Martin Brundle has warned that banning tyre blankets in Formula 1 could see a drastic change in the action during qualifying sessions.
Changing weather conditions on Saturday at the Canadian Grand Prix resulted in a slightly mixed-up order on the grid, with some drivers benefitting from a well-timed tyre change in Q2 while others did not.
Should tyre warmers be banned from the sport in 2024 – as has been proposed but not yet approved – Brundle believes that moments like this in qualifying will "disappear".
Brundle: Canada qualifying a good reminder over tyre warmers
"A wet, albeit temporarily almost dry, qualifying served up some thrills and surprises for a nicely scrambled grid," Brundle wrote in his Sky Sports F1 column after the weekend in Montreal.
"There was a two-lap window to fit dry tyres in Q2 which the likes of Alex Albon in his Williams and a few of the other usual suspects anticipated well, but Sergio Perez in his Red Bull and Charles Leclerc in his Ferrari simply did not.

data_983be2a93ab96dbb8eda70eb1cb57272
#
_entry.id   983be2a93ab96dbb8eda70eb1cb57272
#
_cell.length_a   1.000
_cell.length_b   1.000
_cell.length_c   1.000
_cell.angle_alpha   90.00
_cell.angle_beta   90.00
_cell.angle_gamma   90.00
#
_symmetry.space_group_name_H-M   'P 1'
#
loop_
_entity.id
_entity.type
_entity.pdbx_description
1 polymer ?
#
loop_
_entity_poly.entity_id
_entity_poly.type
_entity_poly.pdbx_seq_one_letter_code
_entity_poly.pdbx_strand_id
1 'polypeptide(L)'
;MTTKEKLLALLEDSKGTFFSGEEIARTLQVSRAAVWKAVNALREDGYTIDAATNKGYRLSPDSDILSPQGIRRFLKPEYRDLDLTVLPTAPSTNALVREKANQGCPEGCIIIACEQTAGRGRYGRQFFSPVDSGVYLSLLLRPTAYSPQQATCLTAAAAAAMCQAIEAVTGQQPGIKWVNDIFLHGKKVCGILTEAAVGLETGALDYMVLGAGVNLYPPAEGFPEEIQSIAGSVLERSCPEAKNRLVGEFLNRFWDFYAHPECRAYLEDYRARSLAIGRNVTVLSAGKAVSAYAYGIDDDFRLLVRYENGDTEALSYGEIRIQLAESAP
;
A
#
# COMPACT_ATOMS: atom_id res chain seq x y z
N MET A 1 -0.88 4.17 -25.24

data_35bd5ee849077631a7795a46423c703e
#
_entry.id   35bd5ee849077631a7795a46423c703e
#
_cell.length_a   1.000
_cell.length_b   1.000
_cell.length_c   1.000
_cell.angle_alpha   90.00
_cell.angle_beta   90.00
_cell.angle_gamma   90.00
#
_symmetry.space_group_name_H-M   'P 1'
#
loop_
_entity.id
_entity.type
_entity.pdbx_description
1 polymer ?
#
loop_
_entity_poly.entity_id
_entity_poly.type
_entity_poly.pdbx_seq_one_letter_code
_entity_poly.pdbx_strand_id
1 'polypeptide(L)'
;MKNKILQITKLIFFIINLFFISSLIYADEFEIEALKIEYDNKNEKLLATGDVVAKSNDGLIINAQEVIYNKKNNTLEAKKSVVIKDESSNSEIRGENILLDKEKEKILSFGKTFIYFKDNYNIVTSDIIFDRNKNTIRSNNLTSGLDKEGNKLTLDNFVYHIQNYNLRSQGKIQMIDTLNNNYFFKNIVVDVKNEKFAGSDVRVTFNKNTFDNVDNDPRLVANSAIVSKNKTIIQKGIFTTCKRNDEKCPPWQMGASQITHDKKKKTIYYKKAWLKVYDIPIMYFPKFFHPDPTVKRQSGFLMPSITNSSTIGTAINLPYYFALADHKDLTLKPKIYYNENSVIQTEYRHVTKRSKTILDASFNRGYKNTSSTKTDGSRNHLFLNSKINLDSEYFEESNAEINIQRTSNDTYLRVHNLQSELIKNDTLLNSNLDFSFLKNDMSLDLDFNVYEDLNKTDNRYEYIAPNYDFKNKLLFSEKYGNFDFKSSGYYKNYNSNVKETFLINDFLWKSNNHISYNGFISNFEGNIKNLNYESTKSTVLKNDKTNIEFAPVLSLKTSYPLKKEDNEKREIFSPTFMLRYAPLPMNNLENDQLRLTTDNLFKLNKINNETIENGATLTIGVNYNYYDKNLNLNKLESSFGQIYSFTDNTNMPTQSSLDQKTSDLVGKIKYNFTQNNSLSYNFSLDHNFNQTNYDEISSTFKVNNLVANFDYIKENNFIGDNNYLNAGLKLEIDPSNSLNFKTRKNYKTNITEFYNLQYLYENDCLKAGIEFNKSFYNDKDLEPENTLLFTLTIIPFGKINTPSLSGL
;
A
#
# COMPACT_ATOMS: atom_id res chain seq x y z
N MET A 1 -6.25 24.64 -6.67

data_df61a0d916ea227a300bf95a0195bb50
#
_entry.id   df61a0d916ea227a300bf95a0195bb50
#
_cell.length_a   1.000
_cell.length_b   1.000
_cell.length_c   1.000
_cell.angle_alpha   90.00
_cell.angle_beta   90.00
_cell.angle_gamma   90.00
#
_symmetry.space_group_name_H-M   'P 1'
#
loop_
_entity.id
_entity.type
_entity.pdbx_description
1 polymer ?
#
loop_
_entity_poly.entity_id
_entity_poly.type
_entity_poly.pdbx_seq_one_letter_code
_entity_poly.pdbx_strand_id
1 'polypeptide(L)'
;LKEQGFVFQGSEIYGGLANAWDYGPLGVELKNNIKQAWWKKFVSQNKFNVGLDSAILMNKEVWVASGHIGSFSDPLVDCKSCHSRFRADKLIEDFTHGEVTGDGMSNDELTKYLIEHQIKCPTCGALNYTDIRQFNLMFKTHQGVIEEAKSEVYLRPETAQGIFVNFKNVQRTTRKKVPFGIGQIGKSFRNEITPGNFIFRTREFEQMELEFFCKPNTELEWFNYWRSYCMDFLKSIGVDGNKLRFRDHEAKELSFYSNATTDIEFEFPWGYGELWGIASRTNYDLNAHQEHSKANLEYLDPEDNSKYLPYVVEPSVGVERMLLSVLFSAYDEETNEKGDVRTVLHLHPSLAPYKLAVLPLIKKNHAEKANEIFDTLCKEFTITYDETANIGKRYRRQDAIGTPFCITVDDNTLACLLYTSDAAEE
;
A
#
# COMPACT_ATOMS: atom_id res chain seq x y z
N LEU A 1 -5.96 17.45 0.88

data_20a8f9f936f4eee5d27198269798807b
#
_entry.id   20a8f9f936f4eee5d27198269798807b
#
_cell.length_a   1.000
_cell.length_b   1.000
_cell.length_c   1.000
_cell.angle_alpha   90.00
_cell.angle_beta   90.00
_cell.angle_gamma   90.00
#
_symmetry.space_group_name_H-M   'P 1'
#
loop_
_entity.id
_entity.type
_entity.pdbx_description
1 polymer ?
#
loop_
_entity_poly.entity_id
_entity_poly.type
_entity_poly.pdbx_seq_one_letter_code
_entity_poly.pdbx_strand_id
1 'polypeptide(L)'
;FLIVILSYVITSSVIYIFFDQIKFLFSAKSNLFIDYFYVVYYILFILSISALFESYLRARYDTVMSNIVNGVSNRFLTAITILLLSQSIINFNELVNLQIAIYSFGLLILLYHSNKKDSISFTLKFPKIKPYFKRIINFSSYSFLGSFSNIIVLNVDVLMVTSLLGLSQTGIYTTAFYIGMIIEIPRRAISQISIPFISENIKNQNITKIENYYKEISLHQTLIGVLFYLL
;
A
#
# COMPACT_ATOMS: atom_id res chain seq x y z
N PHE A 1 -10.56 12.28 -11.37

"It was a good reminder for those who want to stop tyre warmers and use F1 cars to heat them up instead, that such moments will disappear if they are banned.
"Nobody will venture out on cold slicks in anything like those conditions, and nor will they in a race either until it's certain they can stay on the track and generate heat rather than smash the cars to pieces."
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'Better ways' to be environmentally friendly?
Brundle feels that there are alternative measures that Formula 1 could take in its bid to be more environmentally friendly.
"There are better ways to be environmentally friendly rather than fuelling an F1 car for a few extra laps to heat the tyres every run rather than directly applying a very efficient blanket system which heats specifically the tyre and wheel," the former F1 driver added.
A final vote on the issue is expected after the post-British Grand Prix tyre test.